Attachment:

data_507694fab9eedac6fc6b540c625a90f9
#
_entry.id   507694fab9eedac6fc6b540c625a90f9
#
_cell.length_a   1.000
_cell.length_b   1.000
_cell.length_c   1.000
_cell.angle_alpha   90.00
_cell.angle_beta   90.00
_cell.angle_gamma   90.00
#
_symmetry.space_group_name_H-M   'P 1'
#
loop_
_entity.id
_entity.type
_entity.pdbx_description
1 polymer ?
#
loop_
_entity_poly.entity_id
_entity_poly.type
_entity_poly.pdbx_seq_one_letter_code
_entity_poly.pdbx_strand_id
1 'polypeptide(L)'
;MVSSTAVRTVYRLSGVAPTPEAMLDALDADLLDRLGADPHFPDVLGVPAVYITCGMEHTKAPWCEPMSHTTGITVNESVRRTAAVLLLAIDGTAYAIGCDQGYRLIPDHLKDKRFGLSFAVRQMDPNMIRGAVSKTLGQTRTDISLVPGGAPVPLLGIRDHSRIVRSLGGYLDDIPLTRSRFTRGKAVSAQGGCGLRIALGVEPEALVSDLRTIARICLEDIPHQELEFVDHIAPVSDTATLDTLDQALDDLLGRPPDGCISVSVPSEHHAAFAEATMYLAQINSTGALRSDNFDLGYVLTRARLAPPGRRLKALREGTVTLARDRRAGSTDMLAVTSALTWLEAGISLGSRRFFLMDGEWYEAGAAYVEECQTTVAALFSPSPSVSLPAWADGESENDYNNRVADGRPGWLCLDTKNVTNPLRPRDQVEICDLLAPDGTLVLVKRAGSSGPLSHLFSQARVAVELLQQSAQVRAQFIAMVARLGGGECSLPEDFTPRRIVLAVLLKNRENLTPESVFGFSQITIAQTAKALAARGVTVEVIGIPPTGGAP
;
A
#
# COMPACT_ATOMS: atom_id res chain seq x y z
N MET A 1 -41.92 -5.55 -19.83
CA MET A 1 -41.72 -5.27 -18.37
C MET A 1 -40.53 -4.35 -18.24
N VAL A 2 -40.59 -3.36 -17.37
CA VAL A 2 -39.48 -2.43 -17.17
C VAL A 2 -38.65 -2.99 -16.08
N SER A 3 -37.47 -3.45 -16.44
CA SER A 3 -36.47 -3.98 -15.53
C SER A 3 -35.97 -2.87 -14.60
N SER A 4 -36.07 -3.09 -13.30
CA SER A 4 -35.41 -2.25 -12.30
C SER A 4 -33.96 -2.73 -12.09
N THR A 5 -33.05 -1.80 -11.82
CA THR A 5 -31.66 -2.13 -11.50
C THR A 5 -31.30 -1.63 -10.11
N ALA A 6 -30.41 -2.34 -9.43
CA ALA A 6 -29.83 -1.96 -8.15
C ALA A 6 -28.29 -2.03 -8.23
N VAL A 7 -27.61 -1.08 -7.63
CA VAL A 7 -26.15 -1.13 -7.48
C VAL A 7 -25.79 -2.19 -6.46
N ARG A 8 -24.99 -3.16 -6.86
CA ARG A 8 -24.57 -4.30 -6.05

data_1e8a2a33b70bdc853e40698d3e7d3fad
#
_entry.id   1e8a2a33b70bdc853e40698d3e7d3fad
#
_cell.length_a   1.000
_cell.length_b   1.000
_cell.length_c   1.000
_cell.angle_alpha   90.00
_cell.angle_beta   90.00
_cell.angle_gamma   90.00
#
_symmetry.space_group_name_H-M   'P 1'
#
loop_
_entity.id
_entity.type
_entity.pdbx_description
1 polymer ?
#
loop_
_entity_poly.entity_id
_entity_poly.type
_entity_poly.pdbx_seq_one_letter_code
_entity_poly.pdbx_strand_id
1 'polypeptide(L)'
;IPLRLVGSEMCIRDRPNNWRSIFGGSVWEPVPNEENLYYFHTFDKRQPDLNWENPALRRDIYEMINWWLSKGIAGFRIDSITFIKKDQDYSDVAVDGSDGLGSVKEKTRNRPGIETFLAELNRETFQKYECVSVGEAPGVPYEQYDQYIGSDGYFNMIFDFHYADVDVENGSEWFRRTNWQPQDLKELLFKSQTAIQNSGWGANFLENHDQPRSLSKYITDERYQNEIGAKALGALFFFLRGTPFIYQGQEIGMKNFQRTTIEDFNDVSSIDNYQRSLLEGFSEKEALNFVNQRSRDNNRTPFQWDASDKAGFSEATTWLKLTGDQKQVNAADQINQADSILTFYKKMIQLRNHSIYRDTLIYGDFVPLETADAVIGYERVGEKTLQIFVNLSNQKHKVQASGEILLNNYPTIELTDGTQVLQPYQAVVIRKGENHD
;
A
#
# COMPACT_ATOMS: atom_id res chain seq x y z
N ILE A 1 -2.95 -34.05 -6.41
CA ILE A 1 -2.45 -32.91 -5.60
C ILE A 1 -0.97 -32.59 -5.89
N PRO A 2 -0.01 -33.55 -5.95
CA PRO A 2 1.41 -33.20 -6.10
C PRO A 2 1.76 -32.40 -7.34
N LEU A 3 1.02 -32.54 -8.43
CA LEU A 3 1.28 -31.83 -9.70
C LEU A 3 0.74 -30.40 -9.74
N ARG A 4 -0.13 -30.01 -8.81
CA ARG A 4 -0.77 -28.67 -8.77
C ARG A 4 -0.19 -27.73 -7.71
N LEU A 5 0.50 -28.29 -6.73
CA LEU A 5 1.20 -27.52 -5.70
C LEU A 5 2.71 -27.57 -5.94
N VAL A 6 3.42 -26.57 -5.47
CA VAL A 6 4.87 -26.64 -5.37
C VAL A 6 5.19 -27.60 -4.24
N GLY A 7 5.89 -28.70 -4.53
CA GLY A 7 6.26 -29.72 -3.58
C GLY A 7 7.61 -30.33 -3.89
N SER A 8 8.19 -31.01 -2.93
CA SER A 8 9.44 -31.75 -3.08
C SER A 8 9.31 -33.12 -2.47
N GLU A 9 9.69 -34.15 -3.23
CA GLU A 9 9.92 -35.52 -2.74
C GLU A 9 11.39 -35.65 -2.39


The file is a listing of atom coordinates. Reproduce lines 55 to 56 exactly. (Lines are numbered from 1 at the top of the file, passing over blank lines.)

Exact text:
#
_entry.id   1e8a2a33b70bdc853e40698d3e7d3fad